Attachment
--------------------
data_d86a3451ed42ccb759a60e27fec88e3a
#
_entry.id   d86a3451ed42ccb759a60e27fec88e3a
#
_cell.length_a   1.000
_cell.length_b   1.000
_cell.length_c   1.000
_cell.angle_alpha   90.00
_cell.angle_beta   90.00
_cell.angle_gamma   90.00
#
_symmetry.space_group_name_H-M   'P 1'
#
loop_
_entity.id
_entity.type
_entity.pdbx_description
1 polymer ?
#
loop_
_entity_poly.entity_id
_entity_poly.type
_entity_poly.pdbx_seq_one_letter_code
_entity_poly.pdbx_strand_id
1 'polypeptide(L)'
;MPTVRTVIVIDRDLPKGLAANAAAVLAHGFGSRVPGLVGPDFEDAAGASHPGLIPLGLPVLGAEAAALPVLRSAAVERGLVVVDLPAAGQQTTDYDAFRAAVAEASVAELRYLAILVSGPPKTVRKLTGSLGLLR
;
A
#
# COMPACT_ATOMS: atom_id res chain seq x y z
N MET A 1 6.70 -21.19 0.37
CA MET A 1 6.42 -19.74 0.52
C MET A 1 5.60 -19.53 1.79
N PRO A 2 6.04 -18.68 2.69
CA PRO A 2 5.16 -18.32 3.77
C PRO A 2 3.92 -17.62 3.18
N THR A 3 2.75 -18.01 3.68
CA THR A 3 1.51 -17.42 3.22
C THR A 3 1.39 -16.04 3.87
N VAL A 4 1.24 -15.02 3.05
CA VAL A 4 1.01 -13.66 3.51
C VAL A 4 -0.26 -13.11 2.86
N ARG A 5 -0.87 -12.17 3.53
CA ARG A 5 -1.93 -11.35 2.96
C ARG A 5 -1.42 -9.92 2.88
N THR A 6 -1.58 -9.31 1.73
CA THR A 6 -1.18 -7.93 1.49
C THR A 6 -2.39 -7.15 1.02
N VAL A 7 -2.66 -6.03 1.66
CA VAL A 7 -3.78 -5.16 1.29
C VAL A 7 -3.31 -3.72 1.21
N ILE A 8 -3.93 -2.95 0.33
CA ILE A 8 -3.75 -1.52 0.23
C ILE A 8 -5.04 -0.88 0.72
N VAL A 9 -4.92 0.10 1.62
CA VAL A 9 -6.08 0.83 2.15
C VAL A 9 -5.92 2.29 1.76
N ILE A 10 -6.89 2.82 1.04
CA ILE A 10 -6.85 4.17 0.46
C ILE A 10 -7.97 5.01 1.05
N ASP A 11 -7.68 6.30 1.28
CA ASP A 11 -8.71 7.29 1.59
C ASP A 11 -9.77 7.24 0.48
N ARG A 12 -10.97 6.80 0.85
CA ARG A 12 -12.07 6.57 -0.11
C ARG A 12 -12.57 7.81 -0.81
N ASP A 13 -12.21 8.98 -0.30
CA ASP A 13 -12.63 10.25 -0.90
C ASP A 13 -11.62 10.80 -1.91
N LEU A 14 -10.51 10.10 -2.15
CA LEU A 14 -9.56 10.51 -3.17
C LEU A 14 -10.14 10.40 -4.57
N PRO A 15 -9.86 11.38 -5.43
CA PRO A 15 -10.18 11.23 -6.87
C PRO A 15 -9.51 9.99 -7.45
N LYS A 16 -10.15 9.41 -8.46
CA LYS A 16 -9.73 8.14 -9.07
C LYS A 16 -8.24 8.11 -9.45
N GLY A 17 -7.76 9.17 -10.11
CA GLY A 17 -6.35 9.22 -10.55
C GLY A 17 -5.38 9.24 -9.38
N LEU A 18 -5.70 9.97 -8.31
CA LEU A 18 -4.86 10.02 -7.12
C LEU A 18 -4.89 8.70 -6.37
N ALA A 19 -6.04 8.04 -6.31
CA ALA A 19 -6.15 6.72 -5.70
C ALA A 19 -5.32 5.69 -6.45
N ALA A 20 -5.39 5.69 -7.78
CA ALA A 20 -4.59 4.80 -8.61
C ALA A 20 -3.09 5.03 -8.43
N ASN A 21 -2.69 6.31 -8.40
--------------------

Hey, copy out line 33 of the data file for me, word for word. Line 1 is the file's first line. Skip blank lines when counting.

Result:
C MET A 1 5.60 -19.53 1.79